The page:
Elections

Goddard concedes to Marshall in 8th District race

U.S. Rep. Jim Marshall held off another Republican gunning for his job Tuesday night, but this time he won a comfortable victory.

Marshall, D-Ga., will head back to Washington for his fourth term representing the 8th Congressional District. He won 55 percent of the vote, according to incomplete numbers from the Georgia Secretary of State’s Office. Retired Air Force Maj. Gen. Rick Goddard won 45 percent, with 91 percent of all precincts reporting.

It was a far cry from 2006, when former U.S. Rep. Mac Collins pushed Marshall to the brink in one of the most closely watched, and well funded, congressional races in the country. This year, Marshall even won heavily Republican Houston County, where Goddard served as head of the Warner Robins Air Logistics Center.

“I’d like to think that two years ago they took their best shot,” Marshall said Tuesday night. “We had almost $5 million spent against us. ... It wasn’t the same (this year).”

Indeed, this year’s race was far less expensive for both candidates, and third-party groups didn’t dump money into the district like they did in 2006. But Goddard still drew high-powered support from national Republicans, getting district visits from Vice President Dick Cheney, former Speaker of the House Newt Gingrich and House Minority Leader John Boehner.

But that and a grass roots campaign that said it knocked on tens of thousands of doors wasn’t enough. Goddard called Marshall to concede the race relatively early in the night, when the vote spread made the outcome clear.

“I said Jim, you know, I think you’ve run a good race. ...” Goddard said. “I appreciate the race we both had the chance to run.”

Marshall said he expects to head to D.C. in a couple of weeks for a lame duck session that will focus on a potential new economic stimulus package.

“Obviously we’re not going to do much without the agreement of the (new) president,” he said.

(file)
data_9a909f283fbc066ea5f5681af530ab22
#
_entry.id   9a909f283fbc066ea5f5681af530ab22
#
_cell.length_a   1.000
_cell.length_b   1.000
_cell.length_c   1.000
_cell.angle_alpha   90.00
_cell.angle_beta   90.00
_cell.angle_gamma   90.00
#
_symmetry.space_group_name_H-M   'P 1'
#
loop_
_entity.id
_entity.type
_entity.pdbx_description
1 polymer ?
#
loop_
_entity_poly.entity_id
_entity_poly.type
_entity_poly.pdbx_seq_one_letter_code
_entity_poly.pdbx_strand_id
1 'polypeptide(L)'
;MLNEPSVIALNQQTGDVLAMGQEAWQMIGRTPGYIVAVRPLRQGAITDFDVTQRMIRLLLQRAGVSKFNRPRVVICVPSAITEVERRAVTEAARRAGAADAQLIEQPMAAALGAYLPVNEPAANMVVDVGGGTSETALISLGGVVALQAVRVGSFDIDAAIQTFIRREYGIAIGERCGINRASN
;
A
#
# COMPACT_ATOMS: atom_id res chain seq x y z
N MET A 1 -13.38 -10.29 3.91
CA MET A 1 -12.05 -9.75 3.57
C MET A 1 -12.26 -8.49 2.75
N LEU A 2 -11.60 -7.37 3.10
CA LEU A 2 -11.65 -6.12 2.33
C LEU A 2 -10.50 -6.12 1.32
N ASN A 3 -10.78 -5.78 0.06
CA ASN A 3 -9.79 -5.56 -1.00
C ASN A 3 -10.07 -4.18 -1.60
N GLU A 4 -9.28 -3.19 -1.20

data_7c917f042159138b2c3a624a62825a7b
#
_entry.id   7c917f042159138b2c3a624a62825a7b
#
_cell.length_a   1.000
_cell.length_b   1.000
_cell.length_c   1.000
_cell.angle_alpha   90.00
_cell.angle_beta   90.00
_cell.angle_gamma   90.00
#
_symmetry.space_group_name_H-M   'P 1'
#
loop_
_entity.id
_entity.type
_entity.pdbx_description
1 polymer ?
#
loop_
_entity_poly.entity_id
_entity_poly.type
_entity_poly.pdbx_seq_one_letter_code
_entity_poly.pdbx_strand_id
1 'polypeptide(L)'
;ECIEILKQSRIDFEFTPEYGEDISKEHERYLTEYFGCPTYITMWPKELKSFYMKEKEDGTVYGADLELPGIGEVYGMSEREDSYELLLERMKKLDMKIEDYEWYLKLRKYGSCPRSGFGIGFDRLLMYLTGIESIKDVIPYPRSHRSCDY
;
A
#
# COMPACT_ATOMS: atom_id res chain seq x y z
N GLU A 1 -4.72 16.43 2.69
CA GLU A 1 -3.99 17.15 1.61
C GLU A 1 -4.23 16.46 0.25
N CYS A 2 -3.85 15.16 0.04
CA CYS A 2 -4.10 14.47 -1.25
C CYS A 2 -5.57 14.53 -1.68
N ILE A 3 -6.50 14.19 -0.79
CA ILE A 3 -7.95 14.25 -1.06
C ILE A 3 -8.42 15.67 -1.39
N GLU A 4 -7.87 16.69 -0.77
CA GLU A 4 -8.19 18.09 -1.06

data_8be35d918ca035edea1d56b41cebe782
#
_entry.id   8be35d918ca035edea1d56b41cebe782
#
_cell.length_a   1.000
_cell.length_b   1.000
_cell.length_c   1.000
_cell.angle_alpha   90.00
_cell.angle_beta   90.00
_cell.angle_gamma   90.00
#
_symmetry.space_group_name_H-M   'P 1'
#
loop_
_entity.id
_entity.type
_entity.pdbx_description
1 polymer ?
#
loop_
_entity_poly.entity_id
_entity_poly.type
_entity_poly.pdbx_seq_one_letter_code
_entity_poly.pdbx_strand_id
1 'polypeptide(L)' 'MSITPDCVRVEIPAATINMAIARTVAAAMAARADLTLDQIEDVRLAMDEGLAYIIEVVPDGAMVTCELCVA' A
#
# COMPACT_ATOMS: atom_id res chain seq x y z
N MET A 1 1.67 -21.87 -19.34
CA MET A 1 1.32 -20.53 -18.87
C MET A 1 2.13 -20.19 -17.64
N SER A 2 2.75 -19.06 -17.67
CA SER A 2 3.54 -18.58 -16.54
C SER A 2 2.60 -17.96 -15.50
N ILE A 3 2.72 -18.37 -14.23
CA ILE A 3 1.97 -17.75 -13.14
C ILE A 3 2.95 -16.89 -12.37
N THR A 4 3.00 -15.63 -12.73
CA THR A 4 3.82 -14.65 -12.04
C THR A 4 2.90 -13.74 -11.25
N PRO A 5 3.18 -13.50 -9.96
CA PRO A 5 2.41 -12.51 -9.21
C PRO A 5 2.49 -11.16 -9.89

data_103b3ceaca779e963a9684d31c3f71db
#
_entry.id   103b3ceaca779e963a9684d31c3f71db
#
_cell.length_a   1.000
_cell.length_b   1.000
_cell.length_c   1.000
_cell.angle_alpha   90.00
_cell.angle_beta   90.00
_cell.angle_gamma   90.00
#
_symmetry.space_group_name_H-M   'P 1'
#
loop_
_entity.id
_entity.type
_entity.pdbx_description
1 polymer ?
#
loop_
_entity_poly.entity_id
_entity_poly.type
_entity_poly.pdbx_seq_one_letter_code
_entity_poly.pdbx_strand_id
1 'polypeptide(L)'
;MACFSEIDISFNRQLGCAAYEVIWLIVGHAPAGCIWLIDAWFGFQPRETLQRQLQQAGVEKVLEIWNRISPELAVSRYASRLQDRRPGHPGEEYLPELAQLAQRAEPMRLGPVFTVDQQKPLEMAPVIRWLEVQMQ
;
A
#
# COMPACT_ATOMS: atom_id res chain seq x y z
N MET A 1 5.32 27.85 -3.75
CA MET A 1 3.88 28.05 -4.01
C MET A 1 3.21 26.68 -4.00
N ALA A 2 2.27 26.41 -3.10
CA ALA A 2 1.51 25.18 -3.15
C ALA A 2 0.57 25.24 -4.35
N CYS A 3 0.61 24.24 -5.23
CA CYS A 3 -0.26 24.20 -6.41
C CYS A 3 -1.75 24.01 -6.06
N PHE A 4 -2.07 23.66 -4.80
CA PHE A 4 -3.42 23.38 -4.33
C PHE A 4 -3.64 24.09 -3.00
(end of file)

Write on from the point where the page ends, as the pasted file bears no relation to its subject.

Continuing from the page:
“And next year we’re going to go through a lot of soul searching where the regulation of our financial markets are concerned,” Marshall said. “And I just hope we don’t do that with too heavy a hand.”

As in 2006, Houston County was key to the race. Collins won the heavily Republican county then, but not by enough. This year, incomplete numbers showed Marshall winning the county by more than 1,000 votes.

Marshall showed a commanding strength in Bibb County, taking 70 percent of the vote. And he benefited from increased voter turnout and population increases since 2006 in the district’s more rural areas. In county after county, Marshall ran stronger against Goddard than he did against Collins.

The 8th District leans Republican, making it coveted target for the GOP every two years. But ever since Marshall won the area in 2002, national Republicans have been up against local sentiment for the former Macon mayor and his relatively conservative voting record.

“Of course Goddard, really, I believe will do the same things (as Marshall),” Charles Smith said Tuesday as he and his wife, Sue, went to vote Marshall for Congress and John McCain for president. “We just don’t have a voting record on him.”

Telegraph staff writer S. Heather Duncan contributed to this report.

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